The pandemic is further increasing uncertainty and protectionism in global trade which is set to boost demand for trade credit insurance. While some insurers are themselves impacted by the crisis, a diverse set of solutions exists for corporations.
You may hear about these popular phrases recently, lockdown, stay at home order, work from home, social distancing, quarantine. For companies relying heavily on information technology, when many colleagues have to work remotely away from the office, network connectivity and remote computing, of course are of utmost importance and with immediate urgency.
When COVID-19 hit, both insurers and the insured had to grapple with policy claims and whether a product responded to the crisis.
Chinese companies are seeing an increased need to purchase directors’ and officers’ liability insurance (D&O) after China expanded corporate disclosure requirements and made it easier for investors to sue company directors.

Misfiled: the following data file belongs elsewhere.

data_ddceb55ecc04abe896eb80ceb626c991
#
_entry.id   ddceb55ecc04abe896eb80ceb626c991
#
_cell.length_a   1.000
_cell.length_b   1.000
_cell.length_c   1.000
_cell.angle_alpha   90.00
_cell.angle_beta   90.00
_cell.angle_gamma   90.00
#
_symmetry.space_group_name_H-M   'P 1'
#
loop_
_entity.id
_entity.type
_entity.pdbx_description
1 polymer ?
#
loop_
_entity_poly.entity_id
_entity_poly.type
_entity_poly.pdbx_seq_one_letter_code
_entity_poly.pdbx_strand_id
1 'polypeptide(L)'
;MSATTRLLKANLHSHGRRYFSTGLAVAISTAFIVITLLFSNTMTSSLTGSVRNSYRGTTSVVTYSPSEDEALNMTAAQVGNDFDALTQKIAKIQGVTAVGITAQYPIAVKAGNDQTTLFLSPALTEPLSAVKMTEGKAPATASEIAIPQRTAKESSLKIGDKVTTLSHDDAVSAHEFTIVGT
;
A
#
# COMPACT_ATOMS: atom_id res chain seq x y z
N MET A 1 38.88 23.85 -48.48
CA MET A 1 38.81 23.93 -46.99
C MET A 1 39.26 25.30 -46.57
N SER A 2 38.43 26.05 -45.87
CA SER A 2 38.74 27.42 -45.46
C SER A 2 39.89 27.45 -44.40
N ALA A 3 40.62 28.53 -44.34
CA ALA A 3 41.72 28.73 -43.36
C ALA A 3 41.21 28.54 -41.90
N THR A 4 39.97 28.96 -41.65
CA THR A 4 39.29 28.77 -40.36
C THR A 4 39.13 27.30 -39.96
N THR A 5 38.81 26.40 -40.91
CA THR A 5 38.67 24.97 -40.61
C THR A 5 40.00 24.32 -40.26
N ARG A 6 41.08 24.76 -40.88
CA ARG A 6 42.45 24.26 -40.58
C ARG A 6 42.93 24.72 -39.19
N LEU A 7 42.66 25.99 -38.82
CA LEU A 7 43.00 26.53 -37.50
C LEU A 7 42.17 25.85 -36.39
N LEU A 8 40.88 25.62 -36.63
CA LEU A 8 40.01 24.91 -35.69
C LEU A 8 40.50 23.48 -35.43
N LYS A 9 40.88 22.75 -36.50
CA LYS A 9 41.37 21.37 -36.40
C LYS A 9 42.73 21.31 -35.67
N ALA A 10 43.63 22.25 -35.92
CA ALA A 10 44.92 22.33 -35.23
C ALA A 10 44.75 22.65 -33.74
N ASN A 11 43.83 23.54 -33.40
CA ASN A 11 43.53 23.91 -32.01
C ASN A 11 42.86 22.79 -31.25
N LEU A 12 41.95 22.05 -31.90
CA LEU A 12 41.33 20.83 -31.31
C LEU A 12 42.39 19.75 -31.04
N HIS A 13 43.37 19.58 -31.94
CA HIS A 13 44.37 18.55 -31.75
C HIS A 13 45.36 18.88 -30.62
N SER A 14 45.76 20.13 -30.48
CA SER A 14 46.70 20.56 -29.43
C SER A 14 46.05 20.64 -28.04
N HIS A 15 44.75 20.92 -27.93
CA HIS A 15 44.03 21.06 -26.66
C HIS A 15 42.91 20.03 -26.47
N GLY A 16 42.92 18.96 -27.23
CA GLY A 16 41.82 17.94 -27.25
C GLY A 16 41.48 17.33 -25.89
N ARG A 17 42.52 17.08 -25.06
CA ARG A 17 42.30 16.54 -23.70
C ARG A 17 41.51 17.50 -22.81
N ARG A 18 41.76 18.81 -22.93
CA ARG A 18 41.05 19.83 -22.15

Many countries were caught off guard when SARS-CoV-2 spread among the population. Since epidemics and pandemics are likely to become more common in the future, governments and insurers are looking at options to increase the financial resilience of societies and economies ahead of the potential next event.
As some governments begin to ease COVID-19 restrictions, researchers are warning that the frequency of pandemics is likely to rise in the future. It would therefore be wise for governments and societies to act on some of the lessons from the COVID-19 crisis.